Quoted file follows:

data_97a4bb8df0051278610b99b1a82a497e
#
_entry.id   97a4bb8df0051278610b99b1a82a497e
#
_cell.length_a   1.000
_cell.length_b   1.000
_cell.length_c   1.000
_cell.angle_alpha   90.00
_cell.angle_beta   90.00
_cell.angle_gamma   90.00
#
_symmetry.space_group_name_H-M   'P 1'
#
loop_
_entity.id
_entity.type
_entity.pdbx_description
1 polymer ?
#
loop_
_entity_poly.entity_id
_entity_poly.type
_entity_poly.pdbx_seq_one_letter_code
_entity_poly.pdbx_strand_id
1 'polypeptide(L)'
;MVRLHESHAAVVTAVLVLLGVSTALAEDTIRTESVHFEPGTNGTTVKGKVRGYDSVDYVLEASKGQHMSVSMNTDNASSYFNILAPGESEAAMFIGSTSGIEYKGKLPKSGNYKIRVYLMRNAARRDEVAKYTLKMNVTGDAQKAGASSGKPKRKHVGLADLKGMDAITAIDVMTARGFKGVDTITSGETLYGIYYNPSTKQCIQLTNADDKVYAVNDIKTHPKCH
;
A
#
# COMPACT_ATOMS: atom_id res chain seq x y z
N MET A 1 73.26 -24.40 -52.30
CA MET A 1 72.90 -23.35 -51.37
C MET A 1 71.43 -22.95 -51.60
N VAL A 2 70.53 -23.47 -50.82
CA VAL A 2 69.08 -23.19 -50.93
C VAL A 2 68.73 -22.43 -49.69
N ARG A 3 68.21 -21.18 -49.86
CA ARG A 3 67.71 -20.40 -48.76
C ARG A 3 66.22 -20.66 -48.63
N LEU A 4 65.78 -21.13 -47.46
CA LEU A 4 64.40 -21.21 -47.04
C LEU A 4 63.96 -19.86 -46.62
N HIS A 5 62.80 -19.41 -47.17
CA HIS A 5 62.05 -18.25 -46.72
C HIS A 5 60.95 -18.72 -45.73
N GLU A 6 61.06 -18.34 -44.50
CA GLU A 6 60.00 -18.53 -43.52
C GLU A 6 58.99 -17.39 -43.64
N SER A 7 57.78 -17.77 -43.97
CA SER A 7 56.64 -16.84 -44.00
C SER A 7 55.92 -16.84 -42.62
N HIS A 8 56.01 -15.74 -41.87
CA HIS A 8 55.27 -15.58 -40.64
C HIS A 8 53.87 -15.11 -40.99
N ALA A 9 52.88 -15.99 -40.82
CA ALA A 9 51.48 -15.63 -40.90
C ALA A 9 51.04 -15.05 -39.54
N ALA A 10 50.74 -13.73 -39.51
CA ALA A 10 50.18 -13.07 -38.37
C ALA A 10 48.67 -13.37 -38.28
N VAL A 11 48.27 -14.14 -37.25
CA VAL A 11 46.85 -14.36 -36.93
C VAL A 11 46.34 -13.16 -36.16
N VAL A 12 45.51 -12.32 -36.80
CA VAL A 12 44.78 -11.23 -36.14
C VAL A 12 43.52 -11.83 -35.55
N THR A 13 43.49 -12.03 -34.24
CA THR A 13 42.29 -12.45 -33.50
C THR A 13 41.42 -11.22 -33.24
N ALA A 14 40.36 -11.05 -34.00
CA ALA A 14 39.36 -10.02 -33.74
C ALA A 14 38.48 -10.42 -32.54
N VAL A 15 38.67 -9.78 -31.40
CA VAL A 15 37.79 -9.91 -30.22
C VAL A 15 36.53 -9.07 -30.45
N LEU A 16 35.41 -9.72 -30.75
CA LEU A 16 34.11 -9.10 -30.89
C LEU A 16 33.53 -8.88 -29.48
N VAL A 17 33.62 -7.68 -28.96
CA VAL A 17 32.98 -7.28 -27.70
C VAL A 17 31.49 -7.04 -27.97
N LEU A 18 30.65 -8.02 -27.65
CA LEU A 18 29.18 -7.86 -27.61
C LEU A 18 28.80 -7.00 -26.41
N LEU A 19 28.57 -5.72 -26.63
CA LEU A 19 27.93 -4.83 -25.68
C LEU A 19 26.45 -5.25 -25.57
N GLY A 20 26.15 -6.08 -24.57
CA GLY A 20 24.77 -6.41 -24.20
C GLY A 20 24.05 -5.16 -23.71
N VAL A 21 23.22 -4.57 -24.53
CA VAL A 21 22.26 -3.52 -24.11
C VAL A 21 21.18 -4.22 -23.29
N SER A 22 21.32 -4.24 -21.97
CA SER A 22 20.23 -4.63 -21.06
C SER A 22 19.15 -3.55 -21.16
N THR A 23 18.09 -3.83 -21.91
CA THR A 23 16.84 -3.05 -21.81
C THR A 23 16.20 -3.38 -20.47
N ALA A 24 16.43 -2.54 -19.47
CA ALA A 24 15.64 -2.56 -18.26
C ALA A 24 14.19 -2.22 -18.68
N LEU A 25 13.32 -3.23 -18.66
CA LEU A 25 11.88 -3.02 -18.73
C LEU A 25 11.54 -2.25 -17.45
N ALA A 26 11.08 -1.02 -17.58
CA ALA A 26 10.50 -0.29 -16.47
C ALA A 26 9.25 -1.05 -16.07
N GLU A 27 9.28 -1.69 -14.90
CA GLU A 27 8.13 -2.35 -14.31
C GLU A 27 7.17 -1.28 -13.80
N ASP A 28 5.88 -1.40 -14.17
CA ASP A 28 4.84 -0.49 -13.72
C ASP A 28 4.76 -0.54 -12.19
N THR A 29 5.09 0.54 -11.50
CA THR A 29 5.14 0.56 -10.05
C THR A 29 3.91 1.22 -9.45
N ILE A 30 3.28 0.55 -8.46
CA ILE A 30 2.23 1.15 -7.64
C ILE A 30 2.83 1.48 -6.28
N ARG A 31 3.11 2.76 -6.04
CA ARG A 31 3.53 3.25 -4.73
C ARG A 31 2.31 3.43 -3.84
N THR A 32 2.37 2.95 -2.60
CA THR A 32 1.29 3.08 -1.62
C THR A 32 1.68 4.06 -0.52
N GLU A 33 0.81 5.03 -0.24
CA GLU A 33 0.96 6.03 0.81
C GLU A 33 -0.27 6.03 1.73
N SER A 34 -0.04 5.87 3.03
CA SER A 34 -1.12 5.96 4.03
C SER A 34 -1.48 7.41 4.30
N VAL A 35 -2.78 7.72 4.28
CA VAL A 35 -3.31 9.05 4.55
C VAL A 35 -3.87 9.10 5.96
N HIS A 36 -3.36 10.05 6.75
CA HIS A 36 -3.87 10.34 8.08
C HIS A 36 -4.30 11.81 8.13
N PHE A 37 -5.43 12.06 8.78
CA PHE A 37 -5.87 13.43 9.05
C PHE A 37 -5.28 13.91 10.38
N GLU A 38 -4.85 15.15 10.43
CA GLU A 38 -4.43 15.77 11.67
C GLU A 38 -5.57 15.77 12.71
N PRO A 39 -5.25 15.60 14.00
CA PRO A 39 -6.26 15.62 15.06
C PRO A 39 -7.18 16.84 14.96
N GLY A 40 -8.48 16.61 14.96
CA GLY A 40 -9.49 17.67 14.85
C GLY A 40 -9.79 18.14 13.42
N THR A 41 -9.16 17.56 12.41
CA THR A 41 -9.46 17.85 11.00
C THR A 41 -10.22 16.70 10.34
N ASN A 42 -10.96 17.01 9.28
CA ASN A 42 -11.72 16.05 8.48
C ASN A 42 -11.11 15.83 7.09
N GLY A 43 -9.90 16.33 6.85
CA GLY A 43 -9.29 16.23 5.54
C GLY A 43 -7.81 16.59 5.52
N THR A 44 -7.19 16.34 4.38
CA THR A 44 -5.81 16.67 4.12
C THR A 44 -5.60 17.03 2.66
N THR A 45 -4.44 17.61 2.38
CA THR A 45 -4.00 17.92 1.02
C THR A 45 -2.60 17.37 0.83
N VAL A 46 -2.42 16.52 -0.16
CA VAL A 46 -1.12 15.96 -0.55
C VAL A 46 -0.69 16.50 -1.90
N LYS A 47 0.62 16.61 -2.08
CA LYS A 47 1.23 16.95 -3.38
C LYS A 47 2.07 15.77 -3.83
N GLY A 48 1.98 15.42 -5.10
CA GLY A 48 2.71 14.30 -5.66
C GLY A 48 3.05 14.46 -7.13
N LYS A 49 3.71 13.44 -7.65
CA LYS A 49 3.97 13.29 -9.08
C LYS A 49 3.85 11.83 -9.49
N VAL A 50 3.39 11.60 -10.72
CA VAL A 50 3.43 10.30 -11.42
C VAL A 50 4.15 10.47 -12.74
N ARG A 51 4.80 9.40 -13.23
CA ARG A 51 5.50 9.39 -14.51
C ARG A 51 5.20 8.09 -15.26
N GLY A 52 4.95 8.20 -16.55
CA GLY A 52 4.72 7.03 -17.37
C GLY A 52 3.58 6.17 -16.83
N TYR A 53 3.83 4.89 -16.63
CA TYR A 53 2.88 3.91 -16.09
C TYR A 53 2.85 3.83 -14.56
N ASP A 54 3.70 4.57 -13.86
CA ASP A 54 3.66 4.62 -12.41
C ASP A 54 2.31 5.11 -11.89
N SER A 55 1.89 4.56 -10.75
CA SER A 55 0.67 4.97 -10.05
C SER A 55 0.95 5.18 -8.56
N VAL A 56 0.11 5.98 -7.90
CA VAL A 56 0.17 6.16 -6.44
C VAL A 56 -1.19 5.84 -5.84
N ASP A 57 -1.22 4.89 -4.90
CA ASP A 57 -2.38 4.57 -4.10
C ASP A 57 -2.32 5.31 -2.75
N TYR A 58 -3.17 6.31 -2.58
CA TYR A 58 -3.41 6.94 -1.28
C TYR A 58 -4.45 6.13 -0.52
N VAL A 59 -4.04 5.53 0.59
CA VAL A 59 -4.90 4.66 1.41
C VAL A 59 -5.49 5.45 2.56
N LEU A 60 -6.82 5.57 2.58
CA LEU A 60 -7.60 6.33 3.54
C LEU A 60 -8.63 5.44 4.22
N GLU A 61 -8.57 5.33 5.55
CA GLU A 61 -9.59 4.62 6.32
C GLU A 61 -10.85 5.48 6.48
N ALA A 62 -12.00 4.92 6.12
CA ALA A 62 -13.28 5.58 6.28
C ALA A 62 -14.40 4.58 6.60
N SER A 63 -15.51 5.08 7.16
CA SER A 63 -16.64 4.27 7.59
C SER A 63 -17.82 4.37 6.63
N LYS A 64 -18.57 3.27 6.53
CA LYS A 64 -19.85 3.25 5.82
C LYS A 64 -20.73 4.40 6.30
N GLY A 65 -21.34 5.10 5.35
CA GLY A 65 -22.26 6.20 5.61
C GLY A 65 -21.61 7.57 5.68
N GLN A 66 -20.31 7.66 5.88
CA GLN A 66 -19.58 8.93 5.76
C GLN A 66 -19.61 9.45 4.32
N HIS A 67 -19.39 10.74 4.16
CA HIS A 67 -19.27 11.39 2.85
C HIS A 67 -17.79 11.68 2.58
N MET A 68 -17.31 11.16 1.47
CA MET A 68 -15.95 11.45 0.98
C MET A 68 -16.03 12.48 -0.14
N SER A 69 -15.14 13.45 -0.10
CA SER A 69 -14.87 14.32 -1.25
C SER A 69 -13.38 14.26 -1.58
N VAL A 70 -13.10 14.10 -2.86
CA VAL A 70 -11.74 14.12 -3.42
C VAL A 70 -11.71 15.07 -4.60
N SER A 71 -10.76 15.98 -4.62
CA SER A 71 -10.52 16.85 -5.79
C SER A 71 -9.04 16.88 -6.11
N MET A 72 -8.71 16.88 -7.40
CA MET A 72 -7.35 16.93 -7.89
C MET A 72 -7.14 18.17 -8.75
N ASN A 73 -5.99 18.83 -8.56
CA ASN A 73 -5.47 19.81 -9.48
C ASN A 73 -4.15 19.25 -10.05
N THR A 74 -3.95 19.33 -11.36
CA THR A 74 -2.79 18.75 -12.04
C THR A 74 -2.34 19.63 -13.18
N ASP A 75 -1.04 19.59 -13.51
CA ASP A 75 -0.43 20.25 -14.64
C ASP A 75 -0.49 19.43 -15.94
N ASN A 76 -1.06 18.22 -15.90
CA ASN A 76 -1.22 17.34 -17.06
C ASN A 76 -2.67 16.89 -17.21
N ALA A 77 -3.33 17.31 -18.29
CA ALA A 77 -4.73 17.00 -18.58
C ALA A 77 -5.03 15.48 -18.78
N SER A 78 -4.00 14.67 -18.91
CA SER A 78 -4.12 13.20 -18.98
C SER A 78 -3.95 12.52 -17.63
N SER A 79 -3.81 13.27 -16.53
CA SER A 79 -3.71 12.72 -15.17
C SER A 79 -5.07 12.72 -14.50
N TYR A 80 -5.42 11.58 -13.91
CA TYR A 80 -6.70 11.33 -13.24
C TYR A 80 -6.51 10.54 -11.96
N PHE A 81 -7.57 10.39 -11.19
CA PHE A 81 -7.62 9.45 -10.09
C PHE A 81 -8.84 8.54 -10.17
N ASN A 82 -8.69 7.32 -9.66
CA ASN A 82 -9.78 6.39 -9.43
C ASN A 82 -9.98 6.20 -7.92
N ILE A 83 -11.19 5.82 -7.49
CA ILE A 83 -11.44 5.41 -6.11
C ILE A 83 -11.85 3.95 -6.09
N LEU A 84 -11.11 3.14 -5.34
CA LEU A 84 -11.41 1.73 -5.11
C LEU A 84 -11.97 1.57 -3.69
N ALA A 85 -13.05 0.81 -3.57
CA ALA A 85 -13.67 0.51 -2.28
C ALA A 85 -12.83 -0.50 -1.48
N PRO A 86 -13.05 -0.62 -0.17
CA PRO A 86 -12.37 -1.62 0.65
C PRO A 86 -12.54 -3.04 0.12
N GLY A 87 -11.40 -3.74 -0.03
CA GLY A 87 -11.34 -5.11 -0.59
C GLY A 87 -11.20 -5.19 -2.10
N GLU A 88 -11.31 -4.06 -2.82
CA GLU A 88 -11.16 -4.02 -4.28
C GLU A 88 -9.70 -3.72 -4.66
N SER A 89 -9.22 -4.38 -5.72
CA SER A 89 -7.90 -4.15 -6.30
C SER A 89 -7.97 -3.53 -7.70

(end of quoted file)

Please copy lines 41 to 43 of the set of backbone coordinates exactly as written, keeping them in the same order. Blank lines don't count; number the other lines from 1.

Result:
CA LEU A 4 64.40 -21.21 -47.04
C LEU A 4 63.96 -19.86 -46.62
N HIS A 5 62.80 -19.41 -47.17